Saturday, February 20, 2010

Modern Sacred Families

As our society becomes more secular and the church often more shaped by society than helping shape society, it can be difficult to help develop a depth of spiritual life in our children. A wonderful way of doing this is to intentionally follow the church calendar as a family.

Over at the Jesus Creed blog, Scot McKnight shared a link to a wonderful website called Modern Sacred Family. It has many ideas and resources for just this purpose. I hope it will be a blessing to you.

Wednesday, February 17, 2010

Ash Wednesday

Today, Ash Wednesday, is the beginning of Lent in the church calendar, the season for repentance and reflection. The older I get, the more I am grateful for this day. What if there were no opportunity to repent and no chance of grace? Much of the world seems happy enough to live without it, but I can't, wretched sinner that I am.

I was thinking of what I could write about this day and remembered a quote from Bono that really captures the goodness of repentance and the blessedness of grace. He was interviewed by Michka Assayas for a book after the Madrid train bombings. Here is part of that interview.
Assayas: I think I am beginning to understand religion because I have started acting and thinking like a father. What do you make of that?

Bono: Yes, I think that's normal. It's a mind-blowing concept that the God who created the universe might be looking for company, a real relationship with people, but the thing that keeps me on my knees is the difference between Grace and Karma.

Assayas: I haven't heard you talk about that.

Bono I really believe we've moved out of the realm of Karma into one of Grace.

Assayas: Well, that doesn't make it clearer for me.

Bono: You see, at the center of all religions is the idea of Karma. You know, what you put out comes back to you: an eye for an eye, a tooth for a tooth, or in physics—in physical laws—every action is met by an equal or an opposite one. It's clear to me that Karma is at the very heart of the universe. I'm absolutely sure of it. And yet, along comes this idea called Grace to upend all that "as you reap, so you will sow" stuff. Grace defies reason and logic. Love interrupts, if you like, the consequences of your actions, which in my case is very good news indeed, because I've done a lot of stupid stuff.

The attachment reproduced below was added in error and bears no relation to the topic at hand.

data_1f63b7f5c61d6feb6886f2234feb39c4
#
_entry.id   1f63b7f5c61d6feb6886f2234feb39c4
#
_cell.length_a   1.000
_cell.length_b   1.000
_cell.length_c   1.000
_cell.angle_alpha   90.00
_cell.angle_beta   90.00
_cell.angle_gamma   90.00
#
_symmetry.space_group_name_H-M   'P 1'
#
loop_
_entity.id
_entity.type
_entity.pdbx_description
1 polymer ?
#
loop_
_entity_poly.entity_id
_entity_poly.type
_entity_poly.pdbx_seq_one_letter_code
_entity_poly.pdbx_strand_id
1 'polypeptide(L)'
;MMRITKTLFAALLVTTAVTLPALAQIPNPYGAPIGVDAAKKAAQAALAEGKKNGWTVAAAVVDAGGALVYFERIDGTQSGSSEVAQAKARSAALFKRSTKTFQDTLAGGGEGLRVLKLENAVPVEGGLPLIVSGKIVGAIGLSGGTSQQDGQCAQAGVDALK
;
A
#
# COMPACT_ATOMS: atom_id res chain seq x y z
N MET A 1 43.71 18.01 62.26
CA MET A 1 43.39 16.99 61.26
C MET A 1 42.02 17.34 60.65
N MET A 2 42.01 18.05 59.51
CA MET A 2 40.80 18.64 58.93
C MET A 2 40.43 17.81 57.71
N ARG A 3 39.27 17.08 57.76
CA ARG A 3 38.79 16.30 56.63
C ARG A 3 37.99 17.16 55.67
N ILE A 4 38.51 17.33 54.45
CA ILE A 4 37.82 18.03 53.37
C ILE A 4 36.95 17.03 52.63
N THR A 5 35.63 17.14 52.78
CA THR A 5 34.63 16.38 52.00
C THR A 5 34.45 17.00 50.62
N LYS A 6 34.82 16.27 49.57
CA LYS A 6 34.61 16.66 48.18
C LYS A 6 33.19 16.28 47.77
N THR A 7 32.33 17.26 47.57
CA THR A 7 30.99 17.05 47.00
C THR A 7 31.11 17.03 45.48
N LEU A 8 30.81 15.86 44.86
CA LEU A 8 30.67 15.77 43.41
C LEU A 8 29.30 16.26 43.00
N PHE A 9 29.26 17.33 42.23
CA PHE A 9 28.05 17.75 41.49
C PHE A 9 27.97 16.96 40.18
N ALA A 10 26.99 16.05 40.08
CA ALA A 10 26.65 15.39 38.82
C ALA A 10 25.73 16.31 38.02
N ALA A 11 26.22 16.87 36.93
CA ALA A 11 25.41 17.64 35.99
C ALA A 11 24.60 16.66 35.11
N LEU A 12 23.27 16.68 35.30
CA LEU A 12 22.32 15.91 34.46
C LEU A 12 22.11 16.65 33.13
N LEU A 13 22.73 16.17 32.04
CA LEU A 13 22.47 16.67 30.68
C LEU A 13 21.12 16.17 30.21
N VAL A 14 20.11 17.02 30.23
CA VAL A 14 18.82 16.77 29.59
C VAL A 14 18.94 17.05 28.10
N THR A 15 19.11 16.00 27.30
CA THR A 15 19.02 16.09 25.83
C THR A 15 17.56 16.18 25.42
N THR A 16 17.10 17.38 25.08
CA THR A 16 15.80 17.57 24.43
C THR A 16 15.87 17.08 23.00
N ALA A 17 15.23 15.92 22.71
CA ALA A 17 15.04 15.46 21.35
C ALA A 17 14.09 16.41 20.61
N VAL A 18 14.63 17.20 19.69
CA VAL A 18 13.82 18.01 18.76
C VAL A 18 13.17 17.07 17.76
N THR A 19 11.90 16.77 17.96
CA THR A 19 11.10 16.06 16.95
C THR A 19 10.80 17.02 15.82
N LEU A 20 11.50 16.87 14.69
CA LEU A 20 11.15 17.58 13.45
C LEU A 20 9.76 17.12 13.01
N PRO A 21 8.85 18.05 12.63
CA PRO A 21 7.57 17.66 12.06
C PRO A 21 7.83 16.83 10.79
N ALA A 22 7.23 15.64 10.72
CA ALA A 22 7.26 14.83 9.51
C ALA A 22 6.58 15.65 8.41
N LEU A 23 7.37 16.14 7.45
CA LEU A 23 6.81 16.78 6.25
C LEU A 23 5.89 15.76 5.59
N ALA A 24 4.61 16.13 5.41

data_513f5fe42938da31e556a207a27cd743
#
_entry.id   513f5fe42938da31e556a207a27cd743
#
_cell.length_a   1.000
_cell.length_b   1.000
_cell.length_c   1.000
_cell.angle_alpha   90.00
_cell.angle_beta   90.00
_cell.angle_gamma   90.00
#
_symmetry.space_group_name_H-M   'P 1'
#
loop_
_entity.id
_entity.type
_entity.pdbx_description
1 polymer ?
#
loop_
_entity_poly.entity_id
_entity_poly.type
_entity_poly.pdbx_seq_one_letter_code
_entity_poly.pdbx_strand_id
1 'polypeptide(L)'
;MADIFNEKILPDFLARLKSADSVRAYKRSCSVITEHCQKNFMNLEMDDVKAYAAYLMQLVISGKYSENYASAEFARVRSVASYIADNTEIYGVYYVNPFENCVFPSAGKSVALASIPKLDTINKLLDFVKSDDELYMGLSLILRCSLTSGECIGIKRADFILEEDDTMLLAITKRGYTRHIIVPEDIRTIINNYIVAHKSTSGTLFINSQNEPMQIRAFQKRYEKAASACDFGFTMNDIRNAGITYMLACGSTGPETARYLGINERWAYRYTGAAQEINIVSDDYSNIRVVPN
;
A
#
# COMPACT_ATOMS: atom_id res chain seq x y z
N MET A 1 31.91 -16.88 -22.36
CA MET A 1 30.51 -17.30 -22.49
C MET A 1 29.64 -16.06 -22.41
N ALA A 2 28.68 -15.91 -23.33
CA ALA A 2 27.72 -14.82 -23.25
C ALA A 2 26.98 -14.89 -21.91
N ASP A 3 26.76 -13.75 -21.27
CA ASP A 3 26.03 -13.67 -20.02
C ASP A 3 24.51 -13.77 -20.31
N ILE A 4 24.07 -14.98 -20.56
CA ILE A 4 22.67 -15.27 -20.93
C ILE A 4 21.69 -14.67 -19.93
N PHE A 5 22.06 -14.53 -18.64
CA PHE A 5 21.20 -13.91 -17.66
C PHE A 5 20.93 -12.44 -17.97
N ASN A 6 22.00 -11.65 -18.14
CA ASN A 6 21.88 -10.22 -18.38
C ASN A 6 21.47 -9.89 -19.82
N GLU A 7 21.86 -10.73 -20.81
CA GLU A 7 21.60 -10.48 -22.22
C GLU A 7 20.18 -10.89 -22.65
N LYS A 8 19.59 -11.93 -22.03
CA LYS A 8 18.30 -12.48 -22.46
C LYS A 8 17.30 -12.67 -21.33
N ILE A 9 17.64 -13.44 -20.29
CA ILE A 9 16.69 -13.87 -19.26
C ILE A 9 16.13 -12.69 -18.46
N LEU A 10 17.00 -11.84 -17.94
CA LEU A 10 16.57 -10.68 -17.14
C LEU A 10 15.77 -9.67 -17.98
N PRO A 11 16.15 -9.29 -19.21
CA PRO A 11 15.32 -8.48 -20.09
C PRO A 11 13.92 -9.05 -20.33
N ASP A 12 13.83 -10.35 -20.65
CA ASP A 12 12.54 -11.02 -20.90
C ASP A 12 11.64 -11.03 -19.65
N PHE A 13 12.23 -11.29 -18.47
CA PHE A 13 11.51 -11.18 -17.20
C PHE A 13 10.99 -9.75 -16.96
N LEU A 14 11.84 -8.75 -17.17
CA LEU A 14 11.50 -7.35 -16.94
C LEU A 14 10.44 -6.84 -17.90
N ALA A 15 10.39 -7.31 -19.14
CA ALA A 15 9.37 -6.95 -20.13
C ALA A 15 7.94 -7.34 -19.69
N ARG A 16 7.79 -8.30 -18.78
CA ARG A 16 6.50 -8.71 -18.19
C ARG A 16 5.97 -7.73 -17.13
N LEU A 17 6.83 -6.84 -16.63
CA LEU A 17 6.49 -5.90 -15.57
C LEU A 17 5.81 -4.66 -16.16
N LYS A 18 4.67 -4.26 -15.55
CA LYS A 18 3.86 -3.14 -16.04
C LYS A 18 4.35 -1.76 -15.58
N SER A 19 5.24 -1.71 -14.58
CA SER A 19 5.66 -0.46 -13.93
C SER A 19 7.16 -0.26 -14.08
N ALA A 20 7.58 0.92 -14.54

Assayas: I'd be interested to hear that.

Bono: That's between me and God. But I'd be in big trouble if Karma was going to finally be my judge. I'd be in deep s---. It doesn't excuse my mistakes, but I'm holding out for Grace. I'm holding out that Jesus took my sins onto the Cross, because I know who I am, and I hope I don't have to depend on my own religiosity.

Assayas: The Son of God who takes away the sins of the world. I wish I could believe in that.

Bono: But I love the idea of the Sacrificial Lamb. I love the idea that God says: Look, you cretins, there are certain results to the way we are, to selfishness, and there's a mortality as part of your very sinful nature, and, let's face it, you're not living a very good life, are you? There are consequences to actions. The point of the death of Christ is that Christ took on the sins of the world, so that what we put out did not come back to us, and that our sinful nature does not reap the obvious death. That's the point. It should keep us humbled… . It's not our own good works that get us through the gates of heaven.
Kyrie eleison

Sunday, February 14, 2010

Saint Valentine's Day And Romance

Today is Saint Valentine's Day as you must know from all the advertisements that have been coming at you for at least a month. You can read a bit of the history of Saint Valentine through a link from last year's blog post here.

Much is said about romance during this time, but it's not usually the kind of romance of history and literature, (and no, I don't count Harlequin's as literature). The romance I look to is in the heroic tales of adventure and sacrifice like Beowulf, the King Arthur legends, The Faerie Queen, ancient myths, fairy tales and more modern works such as The Lord of the Rings. It is an easy thing to seduce, but an altogether other thing to woo, to have love and honour expressed through bravery and sacrifice. This is not reserved for men either, it is universal. Though often portrayed differently, females in romantic stories must also be brave and sacrifice. Can anyone doubt Penelope's courage in the midst of the hoards of suitors

or Eowyn's courage and righteous anger in doing battle with the Witch-King of Angmar?
Once again these all point to the One who woos and gives and sacrifices. Saint Valentine, who was martyred for his faith, for his love for Christ, is a perfect person to hold up in celebration of true romance.

Saturday, February 6, 2010


Not for the first time in my life, I find myself in the minority. We've had abundant snowfall this winter here in the Roanoke Valley, and while others are busy grousing and wishing spring were here, I am reveling in my good fortune to experience such a winter wonderland.